Mountain Bike Reviews Forum banner
1 - 17 of 17 Posts

·
Registered
Joined
·
77 Posts
Discussion Starter · #1 ·
Hoping to head to bend next weekend with a few friends . Thought about doing the shuttle from Bachelor to Bend as listed in the "singletrack anthology" book. Is there a shop in town that still gives rides to bachelor for a fee? And are there any changes to the trail to be aware of? Thanks for the help.
 

·
Toby Wong?
Joined
·
1,307 Posts
www.cogwild.com will give you a shuttle ride for a fee

but bachelor to bend is no-can-do, as you'd be riding Flagline, which is closed until August 15th due to elk calving

try Swampy Lakes to South Fork to town...it's a goodie

cog wild can help you with that too and figuring out longer loops
 

·
Registered
Joined
·
1,551 Posts
rpowell said:
thanks for the info on flagline, how long is swampy lakes to south fork to town.
You can make it as long as you want, as there are multiple connectors to different trails. I would say the Swampy to Swede Ridge to Sector 16 to Whoops to Bens trail would be one of the ways to go as a one way with lots of fun terrain, total miles would be close to 16-18 miles, ending at Phils trail head (2-3 miles from downtown)

I would get a trail map for sure, as you can loop these trails to others to ad mileage.
 

·
Registered
Joined
·
17,609 Posts
Tappoix said:
...you'd be riding Flagline, which is closed until August 15th due to elk calving
There's that, and the fact that there's apparently still enough snow up high that a group of mountain bikers had to get rescued from snowdrifts last weekend via snowcat.

I'd go Swampy-South Fork like Tap suggested.
 

·
Registered
Joined
·
927 Posts
Snowdirft?

Nat said:
There's that, and the fact that there's apparently still enough snow up high that a group of mountain bikers had to get rescued from snowdrifts last weekend via snowcat.

I'd go Swampy-South Fork like Tap suggested.
Come on Nat, you're joking right? You can pull the wool on the out-o-towners, but you can't fool me fo'.

When are we going to get together for a ride. Last time we road together was hourse ridge back in February. Let me know,.....we've got to get pinsneedles back to pedaling in the dirt too.

Jason
 

·
Premium Member
Joined
·
48,238 Posts
BIGfatED said:
Come on Nat, you're joking right? You can pull the wool on the out-o-towners, but you can't fool me fo'.

When are we going to get together for a ride. Last time we road together was hourse ridge back in February. Let me know,.....we've got to get pinsneedles back to pedaling in the dirt too.

Jason
I am about to get my car back so I will be coming over for a ride soon.
 

·
Registered
Joined
·
927 Posts
Rodger that!

shiggy said:
I am about to get my car back so I will be coming over for a ride soon.
Yeeeeah Shiggy! Glad to hear you will be more mobile soon. You're just in time to enjoy the moon dust trails of Bend Oregon. Not to worry however, if we ride up higher we can find some better dirt, but nothing like The Oakridge. Sorry I missed you at Summer Ride Fest. I was there on Sunday and had a great time riding with lswing, pintpedaler, albee, and a few others.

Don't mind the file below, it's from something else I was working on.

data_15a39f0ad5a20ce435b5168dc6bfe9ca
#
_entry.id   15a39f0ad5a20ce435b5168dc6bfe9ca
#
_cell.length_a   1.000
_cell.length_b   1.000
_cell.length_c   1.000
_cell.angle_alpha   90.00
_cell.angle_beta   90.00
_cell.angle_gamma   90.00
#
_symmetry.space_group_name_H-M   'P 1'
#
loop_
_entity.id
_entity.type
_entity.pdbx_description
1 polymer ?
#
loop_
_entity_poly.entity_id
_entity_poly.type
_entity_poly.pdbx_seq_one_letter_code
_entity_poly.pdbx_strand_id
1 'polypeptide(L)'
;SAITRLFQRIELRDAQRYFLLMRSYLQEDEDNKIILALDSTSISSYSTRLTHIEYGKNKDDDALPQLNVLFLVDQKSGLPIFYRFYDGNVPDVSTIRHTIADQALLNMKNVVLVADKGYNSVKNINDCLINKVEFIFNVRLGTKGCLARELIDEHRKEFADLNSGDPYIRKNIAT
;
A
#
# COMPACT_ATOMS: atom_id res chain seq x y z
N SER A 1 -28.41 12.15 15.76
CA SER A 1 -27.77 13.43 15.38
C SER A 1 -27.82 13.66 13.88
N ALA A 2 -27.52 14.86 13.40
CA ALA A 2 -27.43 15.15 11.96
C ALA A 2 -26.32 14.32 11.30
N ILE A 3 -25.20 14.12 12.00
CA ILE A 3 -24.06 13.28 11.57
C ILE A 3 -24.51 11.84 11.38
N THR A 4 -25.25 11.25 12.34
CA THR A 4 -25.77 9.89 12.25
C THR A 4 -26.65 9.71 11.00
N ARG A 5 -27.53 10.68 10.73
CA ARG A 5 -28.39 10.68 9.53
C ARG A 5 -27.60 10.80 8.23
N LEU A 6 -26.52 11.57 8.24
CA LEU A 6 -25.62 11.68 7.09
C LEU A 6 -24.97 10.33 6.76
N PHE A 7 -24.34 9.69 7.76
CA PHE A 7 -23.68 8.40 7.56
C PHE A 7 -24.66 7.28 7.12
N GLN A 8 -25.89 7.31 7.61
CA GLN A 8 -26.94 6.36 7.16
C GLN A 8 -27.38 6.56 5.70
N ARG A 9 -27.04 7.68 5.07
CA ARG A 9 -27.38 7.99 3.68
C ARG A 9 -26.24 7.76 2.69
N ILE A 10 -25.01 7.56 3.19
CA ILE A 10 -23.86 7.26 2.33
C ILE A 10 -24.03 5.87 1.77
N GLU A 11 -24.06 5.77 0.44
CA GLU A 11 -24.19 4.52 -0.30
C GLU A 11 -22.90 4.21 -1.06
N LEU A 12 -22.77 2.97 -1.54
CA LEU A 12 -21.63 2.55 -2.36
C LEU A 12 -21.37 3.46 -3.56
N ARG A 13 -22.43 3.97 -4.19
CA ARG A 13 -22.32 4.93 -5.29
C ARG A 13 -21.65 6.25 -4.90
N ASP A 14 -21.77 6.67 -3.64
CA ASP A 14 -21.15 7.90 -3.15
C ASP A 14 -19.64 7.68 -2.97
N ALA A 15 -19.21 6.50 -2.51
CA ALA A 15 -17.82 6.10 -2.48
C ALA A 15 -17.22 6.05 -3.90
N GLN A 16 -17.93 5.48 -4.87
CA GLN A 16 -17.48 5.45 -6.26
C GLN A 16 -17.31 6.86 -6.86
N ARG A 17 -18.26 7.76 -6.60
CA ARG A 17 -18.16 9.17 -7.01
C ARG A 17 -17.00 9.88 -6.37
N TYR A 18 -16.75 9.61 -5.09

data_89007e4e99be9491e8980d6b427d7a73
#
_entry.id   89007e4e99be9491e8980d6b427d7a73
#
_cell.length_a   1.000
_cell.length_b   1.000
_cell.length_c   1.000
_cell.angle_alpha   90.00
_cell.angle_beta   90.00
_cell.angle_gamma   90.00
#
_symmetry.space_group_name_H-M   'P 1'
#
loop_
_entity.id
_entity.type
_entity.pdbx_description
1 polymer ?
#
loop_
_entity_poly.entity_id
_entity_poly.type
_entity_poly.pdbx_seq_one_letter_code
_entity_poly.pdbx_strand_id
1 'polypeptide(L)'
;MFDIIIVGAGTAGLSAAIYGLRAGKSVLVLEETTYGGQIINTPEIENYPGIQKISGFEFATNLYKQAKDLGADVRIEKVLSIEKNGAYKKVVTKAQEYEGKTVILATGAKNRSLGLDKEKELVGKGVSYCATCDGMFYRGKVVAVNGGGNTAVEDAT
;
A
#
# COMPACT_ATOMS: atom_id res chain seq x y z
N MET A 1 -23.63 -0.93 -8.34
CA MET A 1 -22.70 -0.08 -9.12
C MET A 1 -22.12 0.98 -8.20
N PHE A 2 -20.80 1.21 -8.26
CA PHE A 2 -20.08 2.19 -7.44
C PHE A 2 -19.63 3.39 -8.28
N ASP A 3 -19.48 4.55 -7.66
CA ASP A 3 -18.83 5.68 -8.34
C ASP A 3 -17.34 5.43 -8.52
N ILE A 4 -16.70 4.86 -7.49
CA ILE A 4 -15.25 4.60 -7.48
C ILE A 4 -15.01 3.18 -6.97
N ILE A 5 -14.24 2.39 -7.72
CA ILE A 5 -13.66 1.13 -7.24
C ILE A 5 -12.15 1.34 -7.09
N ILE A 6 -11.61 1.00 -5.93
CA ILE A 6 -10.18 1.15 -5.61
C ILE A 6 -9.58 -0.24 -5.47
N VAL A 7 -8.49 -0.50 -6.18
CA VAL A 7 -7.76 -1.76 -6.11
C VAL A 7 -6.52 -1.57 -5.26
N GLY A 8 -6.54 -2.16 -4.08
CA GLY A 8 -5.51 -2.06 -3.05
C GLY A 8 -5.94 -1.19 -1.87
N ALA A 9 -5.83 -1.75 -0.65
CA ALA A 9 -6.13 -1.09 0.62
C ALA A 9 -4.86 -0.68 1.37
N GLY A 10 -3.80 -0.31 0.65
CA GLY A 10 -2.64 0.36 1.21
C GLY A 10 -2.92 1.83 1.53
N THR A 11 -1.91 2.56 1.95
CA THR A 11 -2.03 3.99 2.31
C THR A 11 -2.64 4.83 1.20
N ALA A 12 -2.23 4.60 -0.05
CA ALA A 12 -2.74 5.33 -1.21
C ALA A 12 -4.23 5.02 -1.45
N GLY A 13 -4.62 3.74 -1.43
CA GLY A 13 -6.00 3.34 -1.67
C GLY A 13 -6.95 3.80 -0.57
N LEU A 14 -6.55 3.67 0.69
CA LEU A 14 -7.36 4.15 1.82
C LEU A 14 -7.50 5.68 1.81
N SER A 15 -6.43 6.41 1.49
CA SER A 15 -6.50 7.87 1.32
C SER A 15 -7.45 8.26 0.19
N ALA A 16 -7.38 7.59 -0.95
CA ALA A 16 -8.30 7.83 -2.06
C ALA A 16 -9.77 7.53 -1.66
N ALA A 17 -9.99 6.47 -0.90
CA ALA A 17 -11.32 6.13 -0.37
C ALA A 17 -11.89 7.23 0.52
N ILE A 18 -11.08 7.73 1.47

Looking forward to pushing the pedals with you.

JC
 

·
Registered
Joined
·
77 Posts
Discussion Starter · #9 ·
I checked with cogwild and they want $100 for a close to bend shuttle. Is there still a shop in town that does a shuttle? For less than $50 I could bring a second vehicle to do the shuttle. Thanks.
 

·
Registered
Joined
·
1,551 Posts
rpowell said:
I checked with cogwild and they want $100 for a close to bend shuttle. Is there still a shop in town that does a shuttle? For less than $50 I could bring a second vehicle to do the shuttle. Thanks.
I would say forget the shuttle all together & make a loop ride instead, lots of variations to choose from here, plus, you can use the money you save for something else we have that is great here in Bend, micro-brews :thumbsup:
 

·
Premium Member
Joined
·
48,238 Posts
inkpad said:
I would say forget the shuttle all together & make a loop ride instead, lots of variations to choose from here, plus, you can use the money you save for something else we have that is great here in Bend, micro-brews :thumbsup:
Yup. The climbing is easy around Bend. Take your time and wind your way up and return on different trails. Lots of choices.
 

·
dusty paw tracks
Joined
·
208 Posts
Tappoix said:
but bachelor to bend is no-can-do, as you'd be riding Flagline, which is closed until August 15th due to elk calving
I'm a stickler for accuracy - so just to clarify. Flagline isn't the only way to get back to town from Dutchman. One of the best ways in Metolius Windigo, but another option is the Tumalo Mt. loop. "Looker's right" facing the backside of Tumalo - head around that way and it intersects the bottom of Flagline where it's open.

Of course none of this is clear right now, but when the snow melts that's where I'll be heading. I like to use that trail to get me to Dutchman when Flag's still closed. Makes a fantastic loop from Skyliner parking lot - up Met/Win, to Mrazek and down Farewell back to the car. Only downside is the unbelievable deep sand up there in the summer. Some "exciting" soft shoulders that's for sure. Pine Martens too!